• You are advised to carry a saw or ax to clear downed trees from the trails.
  • Finding water can be difficult, especially in fall.

Leave No Trace:

All LNT guidelines apply.

Maps:

USGS quads of Chief Joseph Mountain, North Minam Meadows, Aneroid Mountain, Eagle Cap, and Steamboat Lake cover the lakes basin and general vicinity. Consult a USGS index for more extensive coverage. USGS and Eagle Cap Wilderness maps ($6) are available from the Eagle Cap Ranger District, Wallowa-Whitman National Forest.

Other Trip Options:

  • Wallowa Lake State Park is just on the northeast edge of the wilderness.

  • Hells Canyon (503/426-4978), the deepest gorge in North America, lies to the east.

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1 Comment

  1. As a long time backpacker, backpack trip leader, sometimes wilderness ranger, contributing photographer to Backpacker and local resident who’s hiked extensively in the Wallowas, I was amazed at how such a short article can contain so many factual errors and such bad advice.

    Incorrect statements:
    ● “Watch for poison ivy and down trees on trails.” There is no poison ivy in the Eagle Cap Wilderness.
    ● “You can follow the Imnaha River through stands of old-growth ponderosa and tamarack laced with grape and berry vines.” There are no grape vines in the Wallowas.
    ● “Other Trip Options: Wallowa Lake State Park is just on the northeast edge of the wilderness.” This looks like the kind of thing that someone wrote from thousands of miles away using lazy research. Wallowa Lake State Park is a very small park with no overnight trip options. As a matter of fact there’s not even a day hike option in the park that would take over an hour, so no, it’s not another trip option.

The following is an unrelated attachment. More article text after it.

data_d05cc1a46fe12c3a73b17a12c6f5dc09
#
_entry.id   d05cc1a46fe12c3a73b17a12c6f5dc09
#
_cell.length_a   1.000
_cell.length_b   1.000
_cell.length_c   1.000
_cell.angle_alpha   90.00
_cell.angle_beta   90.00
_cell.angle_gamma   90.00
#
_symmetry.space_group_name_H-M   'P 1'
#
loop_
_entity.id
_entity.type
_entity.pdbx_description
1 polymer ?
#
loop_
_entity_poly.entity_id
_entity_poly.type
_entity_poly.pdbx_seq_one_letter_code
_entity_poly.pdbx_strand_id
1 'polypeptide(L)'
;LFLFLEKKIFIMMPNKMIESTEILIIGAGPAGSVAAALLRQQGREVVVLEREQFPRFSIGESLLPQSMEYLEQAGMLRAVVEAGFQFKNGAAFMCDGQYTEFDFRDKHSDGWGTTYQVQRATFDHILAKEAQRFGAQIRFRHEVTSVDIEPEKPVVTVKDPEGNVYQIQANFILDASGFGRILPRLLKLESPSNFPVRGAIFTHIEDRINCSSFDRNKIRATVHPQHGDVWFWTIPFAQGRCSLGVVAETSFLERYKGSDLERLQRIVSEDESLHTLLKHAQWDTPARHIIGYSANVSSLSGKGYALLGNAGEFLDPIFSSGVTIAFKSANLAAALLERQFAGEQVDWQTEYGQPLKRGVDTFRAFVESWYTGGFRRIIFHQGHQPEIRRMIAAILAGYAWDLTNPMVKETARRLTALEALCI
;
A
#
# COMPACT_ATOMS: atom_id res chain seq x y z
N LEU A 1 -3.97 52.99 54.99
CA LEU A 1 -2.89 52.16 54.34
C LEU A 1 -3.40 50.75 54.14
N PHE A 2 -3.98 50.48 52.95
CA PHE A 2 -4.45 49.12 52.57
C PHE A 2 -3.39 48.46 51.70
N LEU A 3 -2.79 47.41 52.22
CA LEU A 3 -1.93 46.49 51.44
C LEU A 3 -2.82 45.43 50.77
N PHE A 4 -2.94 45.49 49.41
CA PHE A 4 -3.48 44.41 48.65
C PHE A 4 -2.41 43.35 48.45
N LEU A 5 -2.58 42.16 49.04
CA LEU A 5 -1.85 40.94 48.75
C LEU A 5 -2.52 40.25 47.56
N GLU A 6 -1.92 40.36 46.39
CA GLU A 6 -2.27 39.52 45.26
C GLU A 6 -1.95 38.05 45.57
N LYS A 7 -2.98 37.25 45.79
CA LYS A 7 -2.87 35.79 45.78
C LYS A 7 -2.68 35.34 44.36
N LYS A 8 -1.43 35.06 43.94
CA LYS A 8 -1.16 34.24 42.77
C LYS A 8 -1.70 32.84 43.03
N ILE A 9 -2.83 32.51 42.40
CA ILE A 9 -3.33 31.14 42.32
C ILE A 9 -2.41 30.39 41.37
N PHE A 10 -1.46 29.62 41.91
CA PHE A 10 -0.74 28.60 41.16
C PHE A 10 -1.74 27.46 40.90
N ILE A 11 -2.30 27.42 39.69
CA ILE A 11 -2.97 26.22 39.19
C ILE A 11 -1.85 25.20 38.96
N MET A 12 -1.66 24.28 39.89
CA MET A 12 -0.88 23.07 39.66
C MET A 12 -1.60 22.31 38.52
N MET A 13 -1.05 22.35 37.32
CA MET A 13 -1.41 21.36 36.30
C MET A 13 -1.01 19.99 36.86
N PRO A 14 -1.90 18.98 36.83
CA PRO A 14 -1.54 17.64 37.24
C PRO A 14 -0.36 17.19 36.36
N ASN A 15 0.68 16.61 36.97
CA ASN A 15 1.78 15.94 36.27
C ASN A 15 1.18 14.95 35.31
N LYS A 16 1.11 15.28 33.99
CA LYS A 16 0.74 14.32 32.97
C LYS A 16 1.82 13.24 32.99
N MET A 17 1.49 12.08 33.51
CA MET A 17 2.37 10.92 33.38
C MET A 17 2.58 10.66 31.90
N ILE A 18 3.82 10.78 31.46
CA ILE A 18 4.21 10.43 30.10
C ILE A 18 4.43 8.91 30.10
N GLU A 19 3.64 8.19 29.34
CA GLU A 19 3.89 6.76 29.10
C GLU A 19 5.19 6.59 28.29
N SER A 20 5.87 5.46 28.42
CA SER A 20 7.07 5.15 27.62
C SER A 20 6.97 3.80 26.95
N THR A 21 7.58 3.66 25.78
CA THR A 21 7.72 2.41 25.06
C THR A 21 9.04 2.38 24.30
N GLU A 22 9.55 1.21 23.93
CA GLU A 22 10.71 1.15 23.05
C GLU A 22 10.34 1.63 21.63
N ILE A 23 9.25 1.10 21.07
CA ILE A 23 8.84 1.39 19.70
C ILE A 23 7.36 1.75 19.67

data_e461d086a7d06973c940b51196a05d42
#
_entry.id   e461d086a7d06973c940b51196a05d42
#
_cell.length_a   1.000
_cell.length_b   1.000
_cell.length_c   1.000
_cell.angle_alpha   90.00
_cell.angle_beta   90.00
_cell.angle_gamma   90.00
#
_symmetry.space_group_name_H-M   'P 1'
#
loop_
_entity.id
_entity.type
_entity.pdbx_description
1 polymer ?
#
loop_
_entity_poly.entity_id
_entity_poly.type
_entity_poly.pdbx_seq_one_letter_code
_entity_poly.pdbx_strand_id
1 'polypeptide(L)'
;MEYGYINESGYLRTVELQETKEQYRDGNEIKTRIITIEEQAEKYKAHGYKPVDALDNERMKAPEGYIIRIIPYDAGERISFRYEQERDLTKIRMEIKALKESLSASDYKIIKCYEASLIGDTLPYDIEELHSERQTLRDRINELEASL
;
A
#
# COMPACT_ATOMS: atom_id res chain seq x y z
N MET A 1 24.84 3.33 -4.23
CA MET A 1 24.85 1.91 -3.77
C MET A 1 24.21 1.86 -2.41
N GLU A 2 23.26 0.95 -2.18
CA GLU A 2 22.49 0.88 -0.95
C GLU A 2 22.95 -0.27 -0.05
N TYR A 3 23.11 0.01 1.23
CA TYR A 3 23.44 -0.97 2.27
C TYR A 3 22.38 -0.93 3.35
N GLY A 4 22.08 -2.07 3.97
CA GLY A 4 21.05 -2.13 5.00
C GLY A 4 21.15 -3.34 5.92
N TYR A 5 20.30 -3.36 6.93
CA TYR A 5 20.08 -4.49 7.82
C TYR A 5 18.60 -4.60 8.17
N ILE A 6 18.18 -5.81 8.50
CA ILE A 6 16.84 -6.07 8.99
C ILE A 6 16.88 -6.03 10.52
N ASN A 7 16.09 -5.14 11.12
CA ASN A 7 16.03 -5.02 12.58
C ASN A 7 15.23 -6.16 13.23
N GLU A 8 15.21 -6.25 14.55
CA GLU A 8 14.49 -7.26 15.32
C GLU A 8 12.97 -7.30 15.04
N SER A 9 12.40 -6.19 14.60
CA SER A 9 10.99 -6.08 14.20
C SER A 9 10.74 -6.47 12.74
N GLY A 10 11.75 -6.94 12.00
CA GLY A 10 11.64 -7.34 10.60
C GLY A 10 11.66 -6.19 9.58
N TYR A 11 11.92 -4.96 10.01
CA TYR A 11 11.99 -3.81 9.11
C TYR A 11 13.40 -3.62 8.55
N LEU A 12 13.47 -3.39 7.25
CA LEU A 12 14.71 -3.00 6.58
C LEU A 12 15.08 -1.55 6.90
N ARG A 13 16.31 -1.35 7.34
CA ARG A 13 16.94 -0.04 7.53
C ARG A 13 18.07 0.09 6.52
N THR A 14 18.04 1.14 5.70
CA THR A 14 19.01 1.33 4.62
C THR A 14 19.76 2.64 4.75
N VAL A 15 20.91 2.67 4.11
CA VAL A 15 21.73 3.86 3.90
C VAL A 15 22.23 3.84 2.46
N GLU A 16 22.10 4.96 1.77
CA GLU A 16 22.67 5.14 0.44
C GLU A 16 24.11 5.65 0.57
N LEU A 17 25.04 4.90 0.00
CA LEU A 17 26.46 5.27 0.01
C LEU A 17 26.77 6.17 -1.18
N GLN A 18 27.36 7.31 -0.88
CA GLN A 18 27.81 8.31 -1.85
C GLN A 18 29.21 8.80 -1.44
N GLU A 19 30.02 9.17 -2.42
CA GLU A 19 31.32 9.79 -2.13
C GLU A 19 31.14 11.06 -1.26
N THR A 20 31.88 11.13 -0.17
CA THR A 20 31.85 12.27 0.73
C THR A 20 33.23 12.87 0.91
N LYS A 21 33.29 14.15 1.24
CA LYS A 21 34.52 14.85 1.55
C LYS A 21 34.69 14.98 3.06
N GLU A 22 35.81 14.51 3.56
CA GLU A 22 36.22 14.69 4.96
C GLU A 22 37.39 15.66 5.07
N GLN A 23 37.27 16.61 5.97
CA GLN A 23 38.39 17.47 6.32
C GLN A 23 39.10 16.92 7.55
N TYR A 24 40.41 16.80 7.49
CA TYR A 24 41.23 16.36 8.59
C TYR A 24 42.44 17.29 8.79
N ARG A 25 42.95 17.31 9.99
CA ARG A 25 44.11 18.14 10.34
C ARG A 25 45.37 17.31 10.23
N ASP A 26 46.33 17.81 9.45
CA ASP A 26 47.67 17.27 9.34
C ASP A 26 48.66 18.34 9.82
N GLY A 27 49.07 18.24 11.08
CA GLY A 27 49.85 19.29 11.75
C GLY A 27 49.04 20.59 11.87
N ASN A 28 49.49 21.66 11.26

● “Location: For more information on Log County, call (800) 585-4121.” There’s no such thing as Log County in Oregon.

    Partially correct statement:
    ● “Fires are not allowed in some areas of the lakes basin. Check with the forest service for more specifics.” The statement is true but it leaves out that fires are also not allow at many other locations in the Eagle Cap Wilderness.

    But the worst statement was:
    ● “You are advised to carry a saw or ax to clear downed trees from the trails.” That likely ranks as one of the worst pieces of advice ever given out in Backpacker. There’s absolutely no reason why backpackers should carry a saw or ax and there are heaps of reasons why they shouldn’t:
    1. Backpackers can walk under, over or around fallen trees. Leave the tree cutting to the trail crew or horse packers. And even if backpackers were going to cut trees that have fallen across the trail, to do so with the kind of ax (e.g. a hatchet) or light saw that a backpacker would carry would likely take a day or so to cut the average size tree that would fall across a trail.
    2. Advising backpackers to carry completely unnecessary extra weight and bulk decreases the quality of their experience without adding any benefit.
    3. Many areas of the of the Wallowas, especially sub-alpine areas with popular camps, are already suffering from the visual and ecological effects of too many people with saws and axes. (I’d be glad to expound on that if you’re interested.)

    And to top it off, I was going end by joking that at least the article got the Forest Service address right, but then I realized that the phone number listed for Hells Canyon is wrong – it goes to the “Free & Fun Party Line.” Yikes!